Examples: 2020/March/15 becomes 20315 . 2017/November/4 becomes 17b04

    WCPGW?

  • (nodebb) in reply to Roeleboel

    "quote: store the date as 20201012: Octobel 10th, 2020 This raises questions:"

    Not the least one of those questions is: why was "Octobel" fixed in the story, but is 20201012 apparently still October 10th, 2020?

  • Yazeran (unregistered) in reply to cellocgw

    now that 5-digit date format is just evil. unless you have the definition you have zero chance of figuring out that the values are dates...

  • (nodebb) in reply to cellocgw

    First, of course you use only 2 chars for the year, because it won't be 2100 until after we all retire.

    It's a good thing, I guess, that we don't ever need to store information about things that happened before 2000. Nobody's older than that, right? I mean, like, even dinosaurs aren't that old.

  • Foo AKA Fooo (unregistered) in reply to cellocgw

    Why not go all the way then? Since there are only 36525 days in this century, you can easily store them in 2 bytes or 3 printable ASCII characters.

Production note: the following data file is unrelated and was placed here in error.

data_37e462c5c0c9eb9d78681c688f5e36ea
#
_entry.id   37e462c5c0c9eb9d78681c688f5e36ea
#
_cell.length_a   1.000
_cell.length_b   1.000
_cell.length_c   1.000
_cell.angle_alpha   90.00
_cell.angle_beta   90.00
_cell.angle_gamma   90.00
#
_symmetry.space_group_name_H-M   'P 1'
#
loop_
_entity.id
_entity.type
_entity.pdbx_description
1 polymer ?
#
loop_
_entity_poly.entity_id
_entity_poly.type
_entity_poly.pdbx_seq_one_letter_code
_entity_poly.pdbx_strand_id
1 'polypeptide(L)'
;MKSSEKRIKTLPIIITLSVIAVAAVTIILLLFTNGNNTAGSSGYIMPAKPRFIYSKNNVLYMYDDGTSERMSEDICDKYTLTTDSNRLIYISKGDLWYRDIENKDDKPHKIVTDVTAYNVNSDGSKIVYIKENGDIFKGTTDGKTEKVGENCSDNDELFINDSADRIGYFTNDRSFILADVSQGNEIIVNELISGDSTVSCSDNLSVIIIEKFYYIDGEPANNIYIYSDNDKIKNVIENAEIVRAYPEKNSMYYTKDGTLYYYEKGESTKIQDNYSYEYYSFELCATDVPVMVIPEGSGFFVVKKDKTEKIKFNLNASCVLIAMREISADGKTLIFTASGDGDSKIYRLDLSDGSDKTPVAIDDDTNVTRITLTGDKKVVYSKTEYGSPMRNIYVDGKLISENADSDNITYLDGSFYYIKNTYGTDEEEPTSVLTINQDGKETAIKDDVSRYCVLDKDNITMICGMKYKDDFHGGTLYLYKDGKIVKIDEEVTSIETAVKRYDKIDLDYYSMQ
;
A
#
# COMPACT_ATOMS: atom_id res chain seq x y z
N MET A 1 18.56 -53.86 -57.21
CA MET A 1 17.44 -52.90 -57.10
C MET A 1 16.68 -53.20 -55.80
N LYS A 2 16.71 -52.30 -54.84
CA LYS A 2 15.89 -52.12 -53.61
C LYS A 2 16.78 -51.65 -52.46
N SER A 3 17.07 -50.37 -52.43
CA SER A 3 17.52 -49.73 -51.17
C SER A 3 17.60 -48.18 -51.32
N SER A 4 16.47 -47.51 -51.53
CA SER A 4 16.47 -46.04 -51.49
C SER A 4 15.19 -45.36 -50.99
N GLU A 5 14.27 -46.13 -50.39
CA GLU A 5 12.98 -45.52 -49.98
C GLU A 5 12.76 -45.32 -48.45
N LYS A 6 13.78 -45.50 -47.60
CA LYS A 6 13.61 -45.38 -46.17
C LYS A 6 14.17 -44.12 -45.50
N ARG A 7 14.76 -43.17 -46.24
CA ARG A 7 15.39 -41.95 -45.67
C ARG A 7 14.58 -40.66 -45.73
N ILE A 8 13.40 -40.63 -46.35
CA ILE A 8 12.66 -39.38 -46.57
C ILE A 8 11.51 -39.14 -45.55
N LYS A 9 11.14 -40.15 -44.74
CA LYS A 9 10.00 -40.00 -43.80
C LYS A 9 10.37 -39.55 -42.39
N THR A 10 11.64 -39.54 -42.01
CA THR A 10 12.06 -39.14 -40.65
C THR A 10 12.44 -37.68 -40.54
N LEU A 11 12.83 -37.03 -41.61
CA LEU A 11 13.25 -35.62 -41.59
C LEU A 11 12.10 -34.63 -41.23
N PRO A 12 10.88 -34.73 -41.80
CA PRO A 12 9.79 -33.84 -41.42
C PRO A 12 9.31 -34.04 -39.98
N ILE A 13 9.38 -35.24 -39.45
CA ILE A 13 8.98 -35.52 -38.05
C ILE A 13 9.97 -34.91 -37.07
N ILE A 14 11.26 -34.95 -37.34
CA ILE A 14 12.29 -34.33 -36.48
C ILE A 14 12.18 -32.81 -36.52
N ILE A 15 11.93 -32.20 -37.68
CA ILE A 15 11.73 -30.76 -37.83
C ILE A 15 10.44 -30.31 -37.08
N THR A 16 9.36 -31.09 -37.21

• Foo AKA Fooo (unregistered) in reply to Dennis

    For textual representation, yes. But for storage, a binary format is often preferable, just like we usually store integers in binary, not as strings.

  • Steve (unregistered)

    Ok, I don't know anything about C#, but is it really true that you can declare a variable inside a block and have it visible outside the block? That is, is this really not a no-op?:

    if (oDataReader["DEB"] != DBNull.Value)
    {
        DateTime dt = DateTime.Today;
        dt = UnpackDateC(dt, Convert.ToInt64(oDataReader["DEB"]));
    }
    
  • (nodebb) in reply to Steve_The_Cynic

    The off-the-shelf package that used to be the bulk of my work dealt with Y2K in stages:

    1. IIRC there was a stage where years were still 2 digits, but assumed to fall within 1930-2029 (with an option to adjust that window)
    2. Then they converted them to 2 characters using base-64 math (ASCII values 32-95 representing "digits" 0-63), which covered any year from 1626 through 4095 without any ambiguity of "has this year already been converted"
    3. Then they converted to YYYYMMDD as part of a more extensive revamp (first module was released around the time of Windows Vista, most of them have gone through this level of revamping by now, though a few of my clients are still using #2 era versions due to custom programming or just not bothering to upgrade anything that isn't literally broken)